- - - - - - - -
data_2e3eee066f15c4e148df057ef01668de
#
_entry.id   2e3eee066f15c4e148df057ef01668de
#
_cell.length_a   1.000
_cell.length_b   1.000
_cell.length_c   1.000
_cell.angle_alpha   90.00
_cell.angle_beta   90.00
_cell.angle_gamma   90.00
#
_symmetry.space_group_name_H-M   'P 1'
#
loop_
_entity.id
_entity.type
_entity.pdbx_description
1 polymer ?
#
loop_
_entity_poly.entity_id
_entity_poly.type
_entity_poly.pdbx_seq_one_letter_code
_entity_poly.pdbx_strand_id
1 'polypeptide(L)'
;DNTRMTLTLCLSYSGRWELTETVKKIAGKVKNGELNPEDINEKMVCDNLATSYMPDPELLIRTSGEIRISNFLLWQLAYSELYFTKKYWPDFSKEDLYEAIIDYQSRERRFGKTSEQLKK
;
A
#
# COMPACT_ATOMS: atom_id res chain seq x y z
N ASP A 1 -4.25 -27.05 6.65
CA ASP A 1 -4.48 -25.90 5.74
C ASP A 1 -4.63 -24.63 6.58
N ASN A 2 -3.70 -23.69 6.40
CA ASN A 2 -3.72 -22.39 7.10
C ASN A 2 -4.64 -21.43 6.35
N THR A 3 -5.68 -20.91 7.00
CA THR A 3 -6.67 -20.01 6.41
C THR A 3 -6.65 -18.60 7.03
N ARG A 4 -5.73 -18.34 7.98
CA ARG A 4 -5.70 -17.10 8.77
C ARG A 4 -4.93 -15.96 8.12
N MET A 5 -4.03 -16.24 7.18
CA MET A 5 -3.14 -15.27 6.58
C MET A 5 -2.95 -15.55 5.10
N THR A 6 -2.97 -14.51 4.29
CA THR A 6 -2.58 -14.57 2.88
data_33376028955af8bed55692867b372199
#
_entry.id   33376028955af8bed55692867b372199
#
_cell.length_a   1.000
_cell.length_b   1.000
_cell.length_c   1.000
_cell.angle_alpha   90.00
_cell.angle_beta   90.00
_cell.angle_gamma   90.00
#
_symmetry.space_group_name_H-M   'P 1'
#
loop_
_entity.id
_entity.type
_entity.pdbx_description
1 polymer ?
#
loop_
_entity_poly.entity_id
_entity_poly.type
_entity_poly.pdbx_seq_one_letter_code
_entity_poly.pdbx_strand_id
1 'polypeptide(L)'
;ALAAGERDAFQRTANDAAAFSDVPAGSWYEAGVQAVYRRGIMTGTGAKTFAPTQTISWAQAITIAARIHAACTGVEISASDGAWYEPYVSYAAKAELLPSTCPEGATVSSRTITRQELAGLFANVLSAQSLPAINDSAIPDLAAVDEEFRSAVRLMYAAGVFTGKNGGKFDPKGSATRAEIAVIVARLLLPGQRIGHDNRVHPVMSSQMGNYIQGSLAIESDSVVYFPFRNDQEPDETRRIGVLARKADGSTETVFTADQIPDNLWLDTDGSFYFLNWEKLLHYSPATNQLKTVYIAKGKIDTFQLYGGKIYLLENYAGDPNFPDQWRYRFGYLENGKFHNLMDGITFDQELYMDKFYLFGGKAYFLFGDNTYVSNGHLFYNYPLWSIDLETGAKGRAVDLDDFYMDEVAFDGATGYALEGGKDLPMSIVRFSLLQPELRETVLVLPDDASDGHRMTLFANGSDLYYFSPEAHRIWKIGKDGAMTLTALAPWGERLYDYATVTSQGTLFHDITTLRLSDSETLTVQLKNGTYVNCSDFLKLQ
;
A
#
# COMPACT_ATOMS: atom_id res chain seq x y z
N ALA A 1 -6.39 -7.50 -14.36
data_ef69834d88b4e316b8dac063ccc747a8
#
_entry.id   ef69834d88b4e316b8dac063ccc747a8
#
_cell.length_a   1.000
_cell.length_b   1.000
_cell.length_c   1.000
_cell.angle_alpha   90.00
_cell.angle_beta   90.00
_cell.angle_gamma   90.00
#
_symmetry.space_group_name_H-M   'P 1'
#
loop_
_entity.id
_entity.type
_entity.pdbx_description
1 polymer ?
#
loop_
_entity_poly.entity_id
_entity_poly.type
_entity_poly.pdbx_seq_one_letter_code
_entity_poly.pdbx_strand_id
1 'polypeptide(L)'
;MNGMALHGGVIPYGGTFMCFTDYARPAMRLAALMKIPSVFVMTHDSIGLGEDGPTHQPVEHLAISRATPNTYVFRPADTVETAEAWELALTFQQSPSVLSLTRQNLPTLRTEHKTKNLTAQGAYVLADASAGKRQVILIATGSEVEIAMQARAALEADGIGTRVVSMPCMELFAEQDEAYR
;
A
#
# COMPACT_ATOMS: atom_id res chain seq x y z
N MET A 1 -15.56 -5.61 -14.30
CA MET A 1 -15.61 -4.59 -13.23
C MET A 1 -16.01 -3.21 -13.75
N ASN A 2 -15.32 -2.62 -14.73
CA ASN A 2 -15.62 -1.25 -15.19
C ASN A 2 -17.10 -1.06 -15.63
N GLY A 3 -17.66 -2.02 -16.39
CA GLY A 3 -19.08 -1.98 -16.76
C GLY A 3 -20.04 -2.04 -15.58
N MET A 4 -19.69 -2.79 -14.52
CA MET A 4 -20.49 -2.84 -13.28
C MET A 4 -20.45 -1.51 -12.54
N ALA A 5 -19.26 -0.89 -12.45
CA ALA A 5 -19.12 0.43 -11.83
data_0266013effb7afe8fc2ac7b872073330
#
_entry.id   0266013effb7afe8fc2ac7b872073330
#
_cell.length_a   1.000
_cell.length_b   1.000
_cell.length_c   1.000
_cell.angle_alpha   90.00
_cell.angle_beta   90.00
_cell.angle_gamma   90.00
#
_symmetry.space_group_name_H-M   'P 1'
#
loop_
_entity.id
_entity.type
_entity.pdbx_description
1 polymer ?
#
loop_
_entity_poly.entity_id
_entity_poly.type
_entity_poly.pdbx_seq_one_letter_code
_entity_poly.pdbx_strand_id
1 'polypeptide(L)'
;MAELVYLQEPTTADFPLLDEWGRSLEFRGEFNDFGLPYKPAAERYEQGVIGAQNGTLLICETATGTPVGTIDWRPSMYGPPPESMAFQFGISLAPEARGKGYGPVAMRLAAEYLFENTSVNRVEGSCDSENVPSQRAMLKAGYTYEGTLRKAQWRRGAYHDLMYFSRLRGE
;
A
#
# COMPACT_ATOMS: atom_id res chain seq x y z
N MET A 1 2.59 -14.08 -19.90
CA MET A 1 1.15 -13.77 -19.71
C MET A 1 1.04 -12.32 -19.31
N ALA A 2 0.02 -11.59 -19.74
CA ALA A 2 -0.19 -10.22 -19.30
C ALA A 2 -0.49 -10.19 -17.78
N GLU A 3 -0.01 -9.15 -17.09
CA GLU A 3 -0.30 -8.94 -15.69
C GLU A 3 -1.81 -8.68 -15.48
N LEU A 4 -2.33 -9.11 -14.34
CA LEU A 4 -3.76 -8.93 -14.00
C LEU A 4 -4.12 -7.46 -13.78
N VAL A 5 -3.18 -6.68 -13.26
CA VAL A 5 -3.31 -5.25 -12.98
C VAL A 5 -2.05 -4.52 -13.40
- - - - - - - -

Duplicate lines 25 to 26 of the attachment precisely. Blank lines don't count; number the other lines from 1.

1 'polypeptide(L)'
;DNTRMTLTLCLSYSGRWELTETVKKIAGKVKNGELNPEDINEKMVCDNLATSYMPDPELLIRTSGEIRISNFLLWQLAYSELYFTKKYWPDFSKEDLYEAIIDYQSRERRFGKTSEQLKK